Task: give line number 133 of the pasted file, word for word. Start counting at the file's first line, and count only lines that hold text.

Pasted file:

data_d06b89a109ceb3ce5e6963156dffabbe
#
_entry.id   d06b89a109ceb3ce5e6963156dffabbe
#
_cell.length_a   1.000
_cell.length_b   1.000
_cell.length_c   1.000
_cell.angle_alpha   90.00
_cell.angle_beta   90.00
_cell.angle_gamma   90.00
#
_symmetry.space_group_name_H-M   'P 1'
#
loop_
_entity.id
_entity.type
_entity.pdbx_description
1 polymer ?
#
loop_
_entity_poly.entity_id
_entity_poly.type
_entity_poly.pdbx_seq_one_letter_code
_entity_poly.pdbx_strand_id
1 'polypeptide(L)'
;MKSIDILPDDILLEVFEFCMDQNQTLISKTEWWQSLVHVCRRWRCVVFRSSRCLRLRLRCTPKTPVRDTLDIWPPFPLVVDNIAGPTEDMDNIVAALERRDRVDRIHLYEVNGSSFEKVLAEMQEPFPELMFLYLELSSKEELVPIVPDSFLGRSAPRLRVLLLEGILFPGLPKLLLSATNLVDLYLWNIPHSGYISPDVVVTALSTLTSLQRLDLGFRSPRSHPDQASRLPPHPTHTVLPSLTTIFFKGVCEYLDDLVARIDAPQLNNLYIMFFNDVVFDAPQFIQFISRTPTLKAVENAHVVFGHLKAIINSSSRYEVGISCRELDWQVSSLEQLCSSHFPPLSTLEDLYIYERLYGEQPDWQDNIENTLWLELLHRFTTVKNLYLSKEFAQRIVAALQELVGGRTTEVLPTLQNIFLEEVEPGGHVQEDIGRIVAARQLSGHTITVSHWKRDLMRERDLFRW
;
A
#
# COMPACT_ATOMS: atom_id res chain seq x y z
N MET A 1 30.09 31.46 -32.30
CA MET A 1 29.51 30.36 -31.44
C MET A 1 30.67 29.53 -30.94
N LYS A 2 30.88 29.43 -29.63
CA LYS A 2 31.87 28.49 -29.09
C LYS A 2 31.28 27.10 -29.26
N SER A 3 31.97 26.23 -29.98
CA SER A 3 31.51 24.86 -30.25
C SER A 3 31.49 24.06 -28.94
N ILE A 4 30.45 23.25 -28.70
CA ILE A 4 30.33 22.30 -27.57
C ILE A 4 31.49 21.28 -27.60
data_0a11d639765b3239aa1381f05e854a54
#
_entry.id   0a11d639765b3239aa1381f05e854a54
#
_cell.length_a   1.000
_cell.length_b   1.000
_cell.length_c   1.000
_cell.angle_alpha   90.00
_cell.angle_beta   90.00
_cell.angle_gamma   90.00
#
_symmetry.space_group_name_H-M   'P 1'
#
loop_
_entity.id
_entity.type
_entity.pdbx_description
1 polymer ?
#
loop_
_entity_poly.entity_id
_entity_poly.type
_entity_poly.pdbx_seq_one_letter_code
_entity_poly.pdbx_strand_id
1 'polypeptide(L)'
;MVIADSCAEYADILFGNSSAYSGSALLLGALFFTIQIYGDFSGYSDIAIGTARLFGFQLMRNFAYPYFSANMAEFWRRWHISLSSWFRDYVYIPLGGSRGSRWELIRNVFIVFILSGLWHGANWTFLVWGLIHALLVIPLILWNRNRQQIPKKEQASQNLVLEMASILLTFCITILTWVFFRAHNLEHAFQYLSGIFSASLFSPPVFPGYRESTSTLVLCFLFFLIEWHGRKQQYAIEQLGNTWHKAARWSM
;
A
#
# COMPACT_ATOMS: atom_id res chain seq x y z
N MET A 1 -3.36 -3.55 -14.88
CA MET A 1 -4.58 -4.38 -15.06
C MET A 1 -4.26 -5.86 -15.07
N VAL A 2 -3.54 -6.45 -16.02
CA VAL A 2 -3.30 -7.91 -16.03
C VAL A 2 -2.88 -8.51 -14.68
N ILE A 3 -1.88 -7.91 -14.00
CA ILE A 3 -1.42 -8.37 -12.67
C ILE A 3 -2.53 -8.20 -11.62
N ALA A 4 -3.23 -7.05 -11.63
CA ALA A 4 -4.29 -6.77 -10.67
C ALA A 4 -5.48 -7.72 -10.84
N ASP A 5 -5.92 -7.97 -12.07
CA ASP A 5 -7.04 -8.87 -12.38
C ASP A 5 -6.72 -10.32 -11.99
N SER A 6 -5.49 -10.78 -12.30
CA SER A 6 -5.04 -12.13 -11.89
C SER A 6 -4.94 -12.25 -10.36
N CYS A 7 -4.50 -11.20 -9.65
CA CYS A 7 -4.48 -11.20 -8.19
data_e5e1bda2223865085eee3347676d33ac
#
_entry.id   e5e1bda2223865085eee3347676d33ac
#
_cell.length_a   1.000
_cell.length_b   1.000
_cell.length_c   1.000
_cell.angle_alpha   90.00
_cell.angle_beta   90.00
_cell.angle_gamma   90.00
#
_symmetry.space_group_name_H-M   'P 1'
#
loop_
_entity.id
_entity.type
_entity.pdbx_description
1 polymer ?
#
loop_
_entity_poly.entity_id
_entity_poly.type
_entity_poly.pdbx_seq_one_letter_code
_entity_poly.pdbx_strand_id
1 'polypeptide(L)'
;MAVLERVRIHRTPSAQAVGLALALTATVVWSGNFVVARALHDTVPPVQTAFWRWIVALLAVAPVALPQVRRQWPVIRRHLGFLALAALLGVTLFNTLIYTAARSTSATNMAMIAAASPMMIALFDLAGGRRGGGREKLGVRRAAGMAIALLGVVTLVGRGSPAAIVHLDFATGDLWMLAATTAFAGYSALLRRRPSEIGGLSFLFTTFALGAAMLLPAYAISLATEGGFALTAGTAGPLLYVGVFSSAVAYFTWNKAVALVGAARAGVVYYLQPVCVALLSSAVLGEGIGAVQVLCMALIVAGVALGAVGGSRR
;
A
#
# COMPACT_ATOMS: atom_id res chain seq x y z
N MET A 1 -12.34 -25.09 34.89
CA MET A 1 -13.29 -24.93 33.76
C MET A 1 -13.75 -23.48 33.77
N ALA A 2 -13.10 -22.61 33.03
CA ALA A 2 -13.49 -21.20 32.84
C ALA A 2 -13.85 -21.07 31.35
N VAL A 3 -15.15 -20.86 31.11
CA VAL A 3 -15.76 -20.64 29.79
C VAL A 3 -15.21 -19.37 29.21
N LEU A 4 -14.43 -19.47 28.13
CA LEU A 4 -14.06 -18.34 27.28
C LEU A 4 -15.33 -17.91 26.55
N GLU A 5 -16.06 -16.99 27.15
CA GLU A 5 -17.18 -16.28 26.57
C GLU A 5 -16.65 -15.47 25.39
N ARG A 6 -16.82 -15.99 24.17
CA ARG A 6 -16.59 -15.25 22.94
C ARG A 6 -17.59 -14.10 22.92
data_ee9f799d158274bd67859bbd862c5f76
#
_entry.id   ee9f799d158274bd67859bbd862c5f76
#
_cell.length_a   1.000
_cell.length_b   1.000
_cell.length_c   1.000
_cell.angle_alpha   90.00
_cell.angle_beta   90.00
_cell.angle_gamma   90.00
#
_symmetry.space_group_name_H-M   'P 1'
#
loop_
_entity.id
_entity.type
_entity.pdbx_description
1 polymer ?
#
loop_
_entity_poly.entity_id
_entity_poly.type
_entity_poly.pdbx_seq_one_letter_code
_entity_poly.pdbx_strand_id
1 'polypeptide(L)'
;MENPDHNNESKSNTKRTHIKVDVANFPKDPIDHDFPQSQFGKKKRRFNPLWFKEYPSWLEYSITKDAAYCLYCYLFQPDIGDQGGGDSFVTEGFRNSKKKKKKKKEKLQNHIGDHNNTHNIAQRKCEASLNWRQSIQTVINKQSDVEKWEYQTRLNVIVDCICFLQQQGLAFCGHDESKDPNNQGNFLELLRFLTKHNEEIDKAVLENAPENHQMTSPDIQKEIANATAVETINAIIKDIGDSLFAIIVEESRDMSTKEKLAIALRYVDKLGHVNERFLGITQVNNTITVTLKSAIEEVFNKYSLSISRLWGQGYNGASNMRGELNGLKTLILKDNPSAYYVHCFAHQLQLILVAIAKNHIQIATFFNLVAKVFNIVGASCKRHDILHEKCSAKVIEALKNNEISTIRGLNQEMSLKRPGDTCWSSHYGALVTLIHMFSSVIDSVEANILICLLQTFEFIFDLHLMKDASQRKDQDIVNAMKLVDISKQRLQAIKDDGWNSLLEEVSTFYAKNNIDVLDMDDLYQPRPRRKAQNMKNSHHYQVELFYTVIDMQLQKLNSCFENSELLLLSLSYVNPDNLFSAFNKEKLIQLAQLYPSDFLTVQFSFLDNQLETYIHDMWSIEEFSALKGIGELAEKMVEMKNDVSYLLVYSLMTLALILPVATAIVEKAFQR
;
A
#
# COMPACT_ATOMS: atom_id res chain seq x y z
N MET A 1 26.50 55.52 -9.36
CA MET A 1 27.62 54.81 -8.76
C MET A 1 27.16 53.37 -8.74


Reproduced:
CA LEU A 4 -14.06 -18.34 27.28